Registered
Joined
·
64 Posts
Discussion Starter #25
Oh believe me...I won't....all I got is time...maybe not deep pockets but plenty of time. Automotive Electrical shop will be my last option. It's guys like you on here that keep me informed and motivated.
Throwing on new back sneakers today... View attachment 48292
I should probably address those leaf springs at some point.....and maybe scrape off the mud wasps nests on my rear axle cover....🤪
 

·
Registered
Joined
·
112 Posts
The gauges are thermal gauges. When you run current through them, they get warm and the warmer they get the further the needle deflects upward. This explains why the gas gauges in the photos that you see of other Falcons show the gas gauges reading empty.This thermal action is what allows the gauge to show a steady reading even when the fuel is sloshing around in the tank and the float is going up and down. Since the gauge readings are dependent upon temperature, if a constant voltage was applied to them then the gauges would not read the same in winter and summer. So the temperature regulator module accounts for this and varies the voltage to the gauges based upon ambient temperature. This module is located on the back of the instrument panel somewhere. I bought a NOS part from eBay years ago and the places that sell parts for classic cars might have them as well. But before you get into this, start the engine and let it start to warm up and if the temperature gauge increases, then the regulator is most likely alright.

If you are still learning about your car, get a reproduction Ford Falcon shop manual. The classic car sites sell them. The Falcon is a very simple car and the manual explains almost everything in it clearly. If you don't have very much knowledge of electricity then check out some of the videos on YouTube that teach basic electrical theory. You don't need to be an electrical engineer to work on cars (unless you are working on today's cars!) but good basic knowledge will usually let you do all you need.

Most importantly....have fun!
 

·
Registered
Joined
·
64 Posts
Discussion Starter #27
The gauges are thermal gauges. When you run current through them, they get warm and the warmer they get the further the needle deflects upward. This explains why the gas gauges in the photos that you see of other Falcons show the gas gauges reading empty.This thermal action is what allows the gauge to show a steady reading even when the fuel is sloshing around in the tank and the float is going up and down. Since the gauge readings are dependent upon temperature, if a constant voltage was applied to them then the gauges would not read the same in winter and summer. So the temperature regulator module accounts for this and varies the voltage to the gauges based upon ambient temperature. This module is located on the back of the instrument panel somewhere. I bought a NOS part from eBay years ago and the places that sell parts for classic cars might have them as well. But before you get into this, start the engine and let it start to warm up and if the temperature gauge increases, then the regulator is most likely alright.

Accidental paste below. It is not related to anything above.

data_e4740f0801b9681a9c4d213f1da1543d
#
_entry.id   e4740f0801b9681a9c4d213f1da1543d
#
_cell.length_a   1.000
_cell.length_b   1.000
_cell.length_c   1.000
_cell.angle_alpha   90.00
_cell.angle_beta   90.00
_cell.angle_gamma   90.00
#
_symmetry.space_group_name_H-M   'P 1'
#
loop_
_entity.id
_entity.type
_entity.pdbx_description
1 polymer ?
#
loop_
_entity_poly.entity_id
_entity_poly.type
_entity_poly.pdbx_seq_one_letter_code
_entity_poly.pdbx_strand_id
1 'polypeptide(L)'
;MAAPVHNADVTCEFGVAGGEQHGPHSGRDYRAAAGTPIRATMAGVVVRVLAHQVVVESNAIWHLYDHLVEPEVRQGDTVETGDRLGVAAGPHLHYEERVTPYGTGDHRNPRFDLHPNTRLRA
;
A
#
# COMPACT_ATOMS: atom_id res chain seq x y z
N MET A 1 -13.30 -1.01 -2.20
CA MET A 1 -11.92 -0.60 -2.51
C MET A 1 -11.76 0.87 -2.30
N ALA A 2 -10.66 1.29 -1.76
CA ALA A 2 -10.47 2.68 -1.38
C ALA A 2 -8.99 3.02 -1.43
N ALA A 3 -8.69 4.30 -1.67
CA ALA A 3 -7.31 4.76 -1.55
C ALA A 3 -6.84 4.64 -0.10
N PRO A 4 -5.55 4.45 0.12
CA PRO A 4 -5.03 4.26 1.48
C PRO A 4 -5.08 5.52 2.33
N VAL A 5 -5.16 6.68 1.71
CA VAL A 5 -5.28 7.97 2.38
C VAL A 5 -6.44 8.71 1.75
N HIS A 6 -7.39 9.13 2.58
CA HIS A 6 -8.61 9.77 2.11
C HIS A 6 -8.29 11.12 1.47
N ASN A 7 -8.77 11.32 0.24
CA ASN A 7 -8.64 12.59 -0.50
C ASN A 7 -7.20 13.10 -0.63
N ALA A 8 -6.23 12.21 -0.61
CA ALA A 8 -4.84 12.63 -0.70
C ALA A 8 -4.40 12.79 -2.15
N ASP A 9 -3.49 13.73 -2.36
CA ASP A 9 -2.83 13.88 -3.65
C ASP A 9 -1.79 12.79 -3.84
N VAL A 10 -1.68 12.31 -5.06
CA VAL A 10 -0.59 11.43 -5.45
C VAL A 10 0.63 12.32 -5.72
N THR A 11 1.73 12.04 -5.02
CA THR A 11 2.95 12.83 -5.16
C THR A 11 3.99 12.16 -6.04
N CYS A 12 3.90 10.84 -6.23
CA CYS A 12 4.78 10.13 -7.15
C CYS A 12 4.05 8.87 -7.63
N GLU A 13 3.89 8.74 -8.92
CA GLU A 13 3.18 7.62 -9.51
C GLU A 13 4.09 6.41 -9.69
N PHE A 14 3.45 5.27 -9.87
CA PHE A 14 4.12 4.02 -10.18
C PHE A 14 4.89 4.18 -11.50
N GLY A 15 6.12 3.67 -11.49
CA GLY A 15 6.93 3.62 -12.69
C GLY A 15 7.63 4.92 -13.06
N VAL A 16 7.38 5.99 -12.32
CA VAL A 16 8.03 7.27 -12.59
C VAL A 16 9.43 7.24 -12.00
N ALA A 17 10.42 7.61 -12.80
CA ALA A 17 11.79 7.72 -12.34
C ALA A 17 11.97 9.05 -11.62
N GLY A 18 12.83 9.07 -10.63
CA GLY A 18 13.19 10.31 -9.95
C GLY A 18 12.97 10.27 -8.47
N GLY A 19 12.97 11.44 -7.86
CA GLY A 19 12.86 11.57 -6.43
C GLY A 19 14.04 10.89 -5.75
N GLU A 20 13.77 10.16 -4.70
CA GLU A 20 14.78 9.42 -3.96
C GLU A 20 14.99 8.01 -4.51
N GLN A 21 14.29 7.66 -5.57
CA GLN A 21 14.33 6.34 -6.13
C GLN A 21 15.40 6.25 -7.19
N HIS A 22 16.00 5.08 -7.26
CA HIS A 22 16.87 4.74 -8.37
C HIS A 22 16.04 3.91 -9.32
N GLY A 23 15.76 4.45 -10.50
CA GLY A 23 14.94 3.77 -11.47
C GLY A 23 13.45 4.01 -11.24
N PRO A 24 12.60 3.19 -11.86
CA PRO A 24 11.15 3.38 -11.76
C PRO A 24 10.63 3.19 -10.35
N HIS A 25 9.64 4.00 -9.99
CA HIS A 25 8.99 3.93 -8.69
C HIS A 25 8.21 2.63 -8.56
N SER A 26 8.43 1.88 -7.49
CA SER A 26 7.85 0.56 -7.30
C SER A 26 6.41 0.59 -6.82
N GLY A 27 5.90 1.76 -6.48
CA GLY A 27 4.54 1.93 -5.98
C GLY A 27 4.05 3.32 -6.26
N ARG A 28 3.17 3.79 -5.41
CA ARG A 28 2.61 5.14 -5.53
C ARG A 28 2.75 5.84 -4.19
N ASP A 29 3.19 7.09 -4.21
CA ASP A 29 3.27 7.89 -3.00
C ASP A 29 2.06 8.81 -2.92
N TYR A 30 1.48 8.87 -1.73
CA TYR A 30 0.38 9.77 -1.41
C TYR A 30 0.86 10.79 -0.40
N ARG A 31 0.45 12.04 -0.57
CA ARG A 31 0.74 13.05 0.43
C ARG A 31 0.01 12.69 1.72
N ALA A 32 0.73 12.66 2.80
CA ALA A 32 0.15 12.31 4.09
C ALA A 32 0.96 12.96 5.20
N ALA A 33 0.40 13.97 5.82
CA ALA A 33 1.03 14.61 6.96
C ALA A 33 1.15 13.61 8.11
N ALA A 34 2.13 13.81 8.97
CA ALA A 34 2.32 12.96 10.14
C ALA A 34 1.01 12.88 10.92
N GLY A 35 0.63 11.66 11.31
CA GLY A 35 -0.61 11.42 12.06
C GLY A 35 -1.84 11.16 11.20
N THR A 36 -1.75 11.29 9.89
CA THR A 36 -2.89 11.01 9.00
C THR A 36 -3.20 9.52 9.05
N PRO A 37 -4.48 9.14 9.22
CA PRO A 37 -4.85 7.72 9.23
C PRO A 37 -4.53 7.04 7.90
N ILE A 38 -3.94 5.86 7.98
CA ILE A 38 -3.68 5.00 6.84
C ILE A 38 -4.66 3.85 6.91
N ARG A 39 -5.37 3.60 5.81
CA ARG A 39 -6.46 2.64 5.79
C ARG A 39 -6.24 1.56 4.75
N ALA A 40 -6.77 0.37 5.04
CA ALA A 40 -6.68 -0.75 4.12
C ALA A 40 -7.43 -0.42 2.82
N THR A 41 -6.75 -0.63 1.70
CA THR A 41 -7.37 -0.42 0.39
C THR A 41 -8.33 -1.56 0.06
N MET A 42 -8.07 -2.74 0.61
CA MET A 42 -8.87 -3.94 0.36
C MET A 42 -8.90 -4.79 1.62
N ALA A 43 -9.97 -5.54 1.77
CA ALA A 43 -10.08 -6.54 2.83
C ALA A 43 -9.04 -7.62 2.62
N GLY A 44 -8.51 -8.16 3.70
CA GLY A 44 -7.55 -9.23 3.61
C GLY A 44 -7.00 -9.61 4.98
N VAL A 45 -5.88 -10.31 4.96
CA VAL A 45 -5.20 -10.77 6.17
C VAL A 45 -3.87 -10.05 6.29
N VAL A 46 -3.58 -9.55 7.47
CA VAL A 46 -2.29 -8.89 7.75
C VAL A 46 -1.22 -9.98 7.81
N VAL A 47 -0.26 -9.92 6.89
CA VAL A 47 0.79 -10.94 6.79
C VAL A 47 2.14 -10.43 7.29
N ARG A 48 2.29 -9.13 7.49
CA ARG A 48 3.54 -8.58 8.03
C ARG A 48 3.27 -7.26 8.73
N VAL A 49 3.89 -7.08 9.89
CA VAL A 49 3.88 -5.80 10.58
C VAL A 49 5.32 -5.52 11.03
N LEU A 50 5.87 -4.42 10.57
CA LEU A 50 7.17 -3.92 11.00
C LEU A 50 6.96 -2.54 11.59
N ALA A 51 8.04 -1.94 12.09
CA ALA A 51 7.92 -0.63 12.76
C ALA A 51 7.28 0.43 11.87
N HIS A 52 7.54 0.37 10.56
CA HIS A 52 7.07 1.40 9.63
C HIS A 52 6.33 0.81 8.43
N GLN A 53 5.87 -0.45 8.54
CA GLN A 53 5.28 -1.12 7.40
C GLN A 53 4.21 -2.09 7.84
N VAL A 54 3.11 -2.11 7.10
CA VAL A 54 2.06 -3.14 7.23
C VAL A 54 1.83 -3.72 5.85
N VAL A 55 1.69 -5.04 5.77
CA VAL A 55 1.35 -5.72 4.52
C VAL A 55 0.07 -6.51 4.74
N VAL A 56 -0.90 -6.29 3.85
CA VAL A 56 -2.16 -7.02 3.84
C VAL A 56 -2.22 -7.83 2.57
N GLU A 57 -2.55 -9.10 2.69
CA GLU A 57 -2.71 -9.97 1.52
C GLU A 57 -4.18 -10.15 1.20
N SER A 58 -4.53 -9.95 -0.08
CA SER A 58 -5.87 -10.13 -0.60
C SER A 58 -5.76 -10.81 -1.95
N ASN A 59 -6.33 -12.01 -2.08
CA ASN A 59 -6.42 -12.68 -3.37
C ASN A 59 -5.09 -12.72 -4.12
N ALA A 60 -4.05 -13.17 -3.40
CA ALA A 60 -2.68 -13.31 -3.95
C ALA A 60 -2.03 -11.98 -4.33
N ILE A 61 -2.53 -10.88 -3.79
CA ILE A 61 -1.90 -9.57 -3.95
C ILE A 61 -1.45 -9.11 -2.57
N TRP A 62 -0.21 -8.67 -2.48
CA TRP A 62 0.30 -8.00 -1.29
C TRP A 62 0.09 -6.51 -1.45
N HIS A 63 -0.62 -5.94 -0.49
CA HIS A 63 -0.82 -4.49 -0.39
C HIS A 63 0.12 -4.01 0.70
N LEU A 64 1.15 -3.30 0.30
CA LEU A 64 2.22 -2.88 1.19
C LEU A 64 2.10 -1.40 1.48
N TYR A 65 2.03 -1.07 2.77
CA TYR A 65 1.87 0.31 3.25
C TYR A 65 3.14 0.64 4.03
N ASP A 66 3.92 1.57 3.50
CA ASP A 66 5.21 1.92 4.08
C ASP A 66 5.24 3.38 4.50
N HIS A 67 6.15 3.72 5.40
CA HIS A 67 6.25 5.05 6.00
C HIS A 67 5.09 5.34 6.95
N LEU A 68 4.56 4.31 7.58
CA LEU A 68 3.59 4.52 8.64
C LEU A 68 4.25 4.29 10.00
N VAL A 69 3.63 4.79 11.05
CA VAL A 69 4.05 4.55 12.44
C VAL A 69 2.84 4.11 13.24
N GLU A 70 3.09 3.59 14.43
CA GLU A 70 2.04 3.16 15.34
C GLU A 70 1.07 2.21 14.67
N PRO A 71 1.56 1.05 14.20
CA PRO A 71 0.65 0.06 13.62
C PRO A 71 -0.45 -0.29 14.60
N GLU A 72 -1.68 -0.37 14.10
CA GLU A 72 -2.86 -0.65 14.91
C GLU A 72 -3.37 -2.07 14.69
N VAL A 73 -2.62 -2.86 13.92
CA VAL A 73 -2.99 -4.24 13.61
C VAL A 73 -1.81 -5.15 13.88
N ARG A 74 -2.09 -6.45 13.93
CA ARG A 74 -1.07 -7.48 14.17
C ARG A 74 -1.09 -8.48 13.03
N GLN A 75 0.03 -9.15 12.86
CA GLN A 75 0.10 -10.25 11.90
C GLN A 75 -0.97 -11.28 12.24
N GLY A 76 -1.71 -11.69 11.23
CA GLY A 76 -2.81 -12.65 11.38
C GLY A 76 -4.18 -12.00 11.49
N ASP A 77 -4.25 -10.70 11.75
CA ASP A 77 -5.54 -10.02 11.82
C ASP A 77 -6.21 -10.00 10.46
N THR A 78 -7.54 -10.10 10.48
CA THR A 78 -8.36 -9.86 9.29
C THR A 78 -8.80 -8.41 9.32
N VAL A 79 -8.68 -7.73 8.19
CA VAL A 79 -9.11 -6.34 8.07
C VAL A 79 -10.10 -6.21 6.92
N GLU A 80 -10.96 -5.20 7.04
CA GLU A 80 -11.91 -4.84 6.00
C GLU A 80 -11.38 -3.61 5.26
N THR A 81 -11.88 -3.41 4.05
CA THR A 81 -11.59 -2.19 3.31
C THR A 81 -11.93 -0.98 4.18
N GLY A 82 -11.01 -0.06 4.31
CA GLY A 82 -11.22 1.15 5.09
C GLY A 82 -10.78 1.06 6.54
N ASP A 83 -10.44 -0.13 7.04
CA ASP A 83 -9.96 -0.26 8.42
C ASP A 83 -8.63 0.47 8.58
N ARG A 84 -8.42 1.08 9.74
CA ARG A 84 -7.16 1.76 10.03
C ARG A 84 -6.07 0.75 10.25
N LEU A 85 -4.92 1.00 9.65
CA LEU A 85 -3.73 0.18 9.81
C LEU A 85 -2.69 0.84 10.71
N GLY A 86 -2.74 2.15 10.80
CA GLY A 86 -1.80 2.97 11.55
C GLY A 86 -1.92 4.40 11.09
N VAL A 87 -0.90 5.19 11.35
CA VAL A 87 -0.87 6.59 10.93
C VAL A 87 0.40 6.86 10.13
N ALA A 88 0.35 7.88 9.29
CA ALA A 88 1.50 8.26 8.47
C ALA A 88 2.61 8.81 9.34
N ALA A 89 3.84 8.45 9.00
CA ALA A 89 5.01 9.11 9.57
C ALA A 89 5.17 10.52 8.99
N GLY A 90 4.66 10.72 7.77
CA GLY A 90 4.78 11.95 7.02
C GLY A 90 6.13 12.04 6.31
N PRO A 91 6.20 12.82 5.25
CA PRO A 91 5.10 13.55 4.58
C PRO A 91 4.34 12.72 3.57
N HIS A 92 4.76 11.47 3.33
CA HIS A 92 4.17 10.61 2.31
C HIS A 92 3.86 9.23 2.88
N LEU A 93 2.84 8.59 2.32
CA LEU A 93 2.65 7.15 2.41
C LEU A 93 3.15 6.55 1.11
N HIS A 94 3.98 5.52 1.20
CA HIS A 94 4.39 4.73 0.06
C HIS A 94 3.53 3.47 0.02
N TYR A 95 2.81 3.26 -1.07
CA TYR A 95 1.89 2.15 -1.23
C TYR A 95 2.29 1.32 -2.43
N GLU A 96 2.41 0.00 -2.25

If you are still learning about your car, get a reproduction Ford Falcon shop manual. The classic car sites sell them. The Falcon is a very simple car and the manual explains almost everything in it clearly. If you don't have very much knowledge of electricity then check out some of the videos on YouTube that teach basic electrical theory. You don't need to be an electrical engineer to work on cars (unless you are working on today's cars!) but good basic knowledge will usually let you do all you need.

Most importantly....have fun!